An open letter to columnist Tom Fletcher.
Re: Suzuki is the Don Cherry of television science, Feb. 26.
Let’s see now, of the following, which do you possess?
UNESCO Kalinga Prize for Science, the United Nations Environment Program Medal, Right Livelihood Award, which is considered an alternate Nobel Prize? The University of B.C. Lifetime Achievement Award in 2000?
Have you received 25 honorary doctorate degrees from across Canada, the United States and as far away as Australia? As well, are you an officer of the Order of Canada?
No? None of the above?
Of course, the person that has been the recipient of all of the above is none other than David Suzuki – the person you chose to rail against in your last garbage contained in the Feb. 26 Peace Arch News.
You are so obviously a fan of the oil and gas companies by way of your cohesiveness in suggesting all that do not are categorized as an anathema.
A few ‘rants’ back, you were disparaging to Theresa Spence and the IdleNoMore movement (A real hero for aboriginal people, Jan. 8).
Your reference to gas drilling and fracking as “Science, meet Hillbilly Handfishin’” is totally out of line.
It takes up to eight million gallons of water to complete each fracturing job. Six hundred chemicals are used in fracturing fluid, including known carcinogens and toxins such as radium, methanol, hydrochloric acid and formaldehyde.
During this process, methane gas and toxic chemicals leach out from the system and contaminate nearby ground water.
You are pernicious in spouting off: “Moms rally against a gas well near a school in Eire, Penn.… an elderly Quebec woman sobs on camera, convinced that a nearby gas well will trigger a relapse of her cancer.”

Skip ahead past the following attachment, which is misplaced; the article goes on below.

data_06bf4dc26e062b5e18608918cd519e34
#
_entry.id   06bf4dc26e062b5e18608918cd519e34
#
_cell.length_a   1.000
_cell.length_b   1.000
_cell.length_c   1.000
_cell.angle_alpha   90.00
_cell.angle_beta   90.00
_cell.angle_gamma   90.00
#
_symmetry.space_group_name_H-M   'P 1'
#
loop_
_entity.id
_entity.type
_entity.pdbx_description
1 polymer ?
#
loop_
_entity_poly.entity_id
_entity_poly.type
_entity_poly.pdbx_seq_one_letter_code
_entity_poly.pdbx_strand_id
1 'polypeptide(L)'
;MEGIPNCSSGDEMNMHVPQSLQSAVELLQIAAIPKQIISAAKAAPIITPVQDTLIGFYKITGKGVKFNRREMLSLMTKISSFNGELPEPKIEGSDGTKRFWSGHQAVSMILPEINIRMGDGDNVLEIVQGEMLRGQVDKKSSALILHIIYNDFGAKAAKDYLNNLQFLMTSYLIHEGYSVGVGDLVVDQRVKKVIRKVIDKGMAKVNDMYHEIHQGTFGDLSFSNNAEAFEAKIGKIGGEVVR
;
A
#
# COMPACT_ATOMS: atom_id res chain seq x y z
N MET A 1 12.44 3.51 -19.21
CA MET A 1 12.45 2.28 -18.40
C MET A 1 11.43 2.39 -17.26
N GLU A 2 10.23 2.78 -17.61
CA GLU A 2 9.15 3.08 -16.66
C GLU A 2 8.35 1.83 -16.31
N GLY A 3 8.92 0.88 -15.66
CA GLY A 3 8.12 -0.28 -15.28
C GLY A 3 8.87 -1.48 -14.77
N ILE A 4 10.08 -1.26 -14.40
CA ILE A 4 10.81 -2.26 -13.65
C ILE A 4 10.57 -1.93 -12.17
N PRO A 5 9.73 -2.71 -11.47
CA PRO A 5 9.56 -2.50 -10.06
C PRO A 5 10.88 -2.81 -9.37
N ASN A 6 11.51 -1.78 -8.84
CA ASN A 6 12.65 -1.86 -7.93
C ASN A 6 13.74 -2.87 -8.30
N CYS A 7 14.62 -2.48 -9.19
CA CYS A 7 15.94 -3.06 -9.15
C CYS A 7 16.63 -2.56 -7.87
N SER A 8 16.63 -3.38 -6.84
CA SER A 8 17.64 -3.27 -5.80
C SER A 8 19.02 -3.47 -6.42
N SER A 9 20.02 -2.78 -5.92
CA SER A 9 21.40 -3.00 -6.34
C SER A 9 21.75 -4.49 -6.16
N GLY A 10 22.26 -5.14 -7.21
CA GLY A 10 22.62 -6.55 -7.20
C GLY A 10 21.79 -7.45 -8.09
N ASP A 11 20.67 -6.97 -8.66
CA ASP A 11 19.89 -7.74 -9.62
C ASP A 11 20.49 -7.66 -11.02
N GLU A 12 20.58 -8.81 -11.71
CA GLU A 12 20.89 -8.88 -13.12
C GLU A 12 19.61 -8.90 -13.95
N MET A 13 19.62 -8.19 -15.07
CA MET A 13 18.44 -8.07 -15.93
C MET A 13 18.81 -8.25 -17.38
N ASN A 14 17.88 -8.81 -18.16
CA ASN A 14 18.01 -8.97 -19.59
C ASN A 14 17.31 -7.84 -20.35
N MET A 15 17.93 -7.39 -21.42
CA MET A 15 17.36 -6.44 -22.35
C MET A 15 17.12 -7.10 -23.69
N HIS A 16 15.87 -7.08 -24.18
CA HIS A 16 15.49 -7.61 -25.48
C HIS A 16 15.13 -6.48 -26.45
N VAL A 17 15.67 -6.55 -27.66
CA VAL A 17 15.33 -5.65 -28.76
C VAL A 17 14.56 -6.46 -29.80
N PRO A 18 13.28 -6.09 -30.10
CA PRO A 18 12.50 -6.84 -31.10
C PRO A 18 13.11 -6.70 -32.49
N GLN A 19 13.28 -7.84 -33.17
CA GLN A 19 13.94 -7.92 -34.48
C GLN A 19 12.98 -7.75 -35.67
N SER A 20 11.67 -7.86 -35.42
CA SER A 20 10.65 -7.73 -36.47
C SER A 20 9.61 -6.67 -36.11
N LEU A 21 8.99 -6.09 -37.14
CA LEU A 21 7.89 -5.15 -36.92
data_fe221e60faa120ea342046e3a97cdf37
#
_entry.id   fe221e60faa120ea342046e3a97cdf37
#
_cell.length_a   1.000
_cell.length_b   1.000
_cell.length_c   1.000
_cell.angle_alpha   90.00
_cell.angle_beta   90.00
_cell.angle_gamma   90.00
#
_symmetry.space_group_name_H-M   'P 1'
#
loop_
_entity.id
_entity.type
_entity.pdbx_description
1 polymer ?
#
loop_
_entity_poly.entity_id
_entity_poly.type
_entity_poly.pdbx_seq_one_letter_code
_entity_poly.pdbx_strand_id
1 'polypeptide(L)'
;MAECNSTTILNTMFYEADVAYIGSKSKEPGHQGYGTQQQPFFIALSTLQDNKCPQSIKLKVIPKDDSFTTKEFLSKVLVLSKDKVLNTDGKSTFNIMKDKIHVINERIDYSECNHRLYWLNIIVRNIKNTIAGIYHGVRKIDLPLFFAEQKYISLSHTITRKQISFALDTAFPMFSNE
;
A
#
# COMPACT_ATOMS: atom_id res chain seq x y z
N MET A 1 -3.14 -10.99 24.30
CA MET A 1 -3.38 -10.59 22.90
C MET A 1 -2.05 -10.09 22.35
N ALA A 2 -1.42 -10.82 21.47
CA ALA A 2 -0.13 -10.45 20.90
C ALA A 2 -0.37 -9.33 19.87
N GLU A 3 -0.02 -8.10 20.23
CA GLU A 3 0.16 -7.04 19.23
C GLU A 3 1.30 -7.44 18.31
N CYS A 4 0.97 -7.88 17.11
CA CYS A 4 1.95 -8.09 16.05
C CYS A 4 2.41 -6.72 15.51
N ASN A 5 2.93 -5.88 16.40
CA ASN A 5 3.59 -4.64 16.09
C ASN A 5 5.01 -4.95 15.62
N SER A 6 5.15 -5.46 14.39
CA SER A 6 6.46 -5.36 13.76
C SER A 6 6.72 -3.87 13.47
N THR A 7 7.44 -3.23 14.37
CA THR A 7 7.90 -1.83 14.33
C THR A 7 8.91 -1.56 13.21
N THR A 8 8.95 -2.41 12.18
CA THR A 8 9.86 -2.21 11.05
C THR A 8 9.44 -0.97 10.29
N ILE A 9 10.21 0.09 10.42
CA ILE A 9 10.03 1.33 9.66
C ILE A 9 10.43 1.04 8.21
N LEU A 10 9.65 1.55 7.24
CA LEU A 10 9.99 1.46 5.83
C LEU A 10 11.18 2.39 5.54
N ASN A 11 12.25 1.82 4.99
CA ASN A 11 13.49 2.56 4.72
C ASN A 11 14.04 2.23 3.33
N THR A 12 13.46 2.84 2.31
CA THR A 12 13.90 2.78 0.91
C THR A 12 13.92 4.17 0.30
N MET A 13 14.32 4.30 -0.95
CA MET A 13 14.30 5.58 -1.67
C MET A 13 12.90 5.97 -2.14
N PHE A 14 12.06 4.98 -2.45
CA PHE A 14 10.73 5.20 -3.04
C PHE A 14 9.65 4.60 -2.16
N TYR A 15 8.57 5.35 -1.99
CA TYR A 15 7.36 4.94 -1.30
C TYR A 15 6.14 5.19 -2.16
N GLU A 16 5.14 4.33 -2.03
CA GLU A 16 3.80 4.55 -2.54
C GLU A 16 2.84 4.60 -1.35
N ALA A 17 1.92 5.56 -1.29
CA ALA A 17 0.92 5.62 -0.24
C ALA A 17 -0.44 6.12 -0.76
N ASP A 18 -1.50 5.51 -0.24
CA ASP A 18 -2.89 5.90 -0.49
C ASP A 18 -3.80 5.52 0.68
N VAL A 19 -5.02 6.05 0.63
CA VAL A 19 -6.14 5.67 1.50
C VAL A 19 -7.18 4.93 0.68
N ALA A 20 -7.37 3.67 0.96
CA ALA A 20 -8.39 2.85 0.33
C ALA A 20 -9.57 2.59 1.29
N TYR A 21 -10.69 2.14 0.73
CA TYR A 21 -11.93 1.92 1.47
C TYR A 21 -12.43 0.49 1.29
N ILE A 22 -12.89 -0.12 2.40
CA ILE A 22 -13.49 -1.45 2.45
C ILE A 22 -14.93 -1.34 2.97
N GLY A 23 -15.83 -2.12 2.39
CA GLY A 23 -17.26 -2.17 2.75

Methane concentrations are 17 times higher in drinking-water wells near fracturing sites than in normal wells. There have been over 1,000 documented cases of water contamination next to areas of gas drilling, as well as cases of sensory, respiratory and neurological damage due to ingested contaminated water.
Your pitiful summation is “which suggests that more likely sources are cigarettes or exposure to disinfectants.”
Only 30-50 per cent of the fracturing fluid is recovered, the rest of the toxic fluid is left in the ground and is not biodegradable.
The waste fluid is left in open-air pits to evaporate releasing harmful volotile organic compounds into the atmosphere, creating contaminated air, acid rain and ground-level ozone.
In the end, hydraulic fracking produces approximately 300,000 barrels of natural gas a day, but at the price of numerous environmental, safety and health hazards.
Fran Manary, Surrey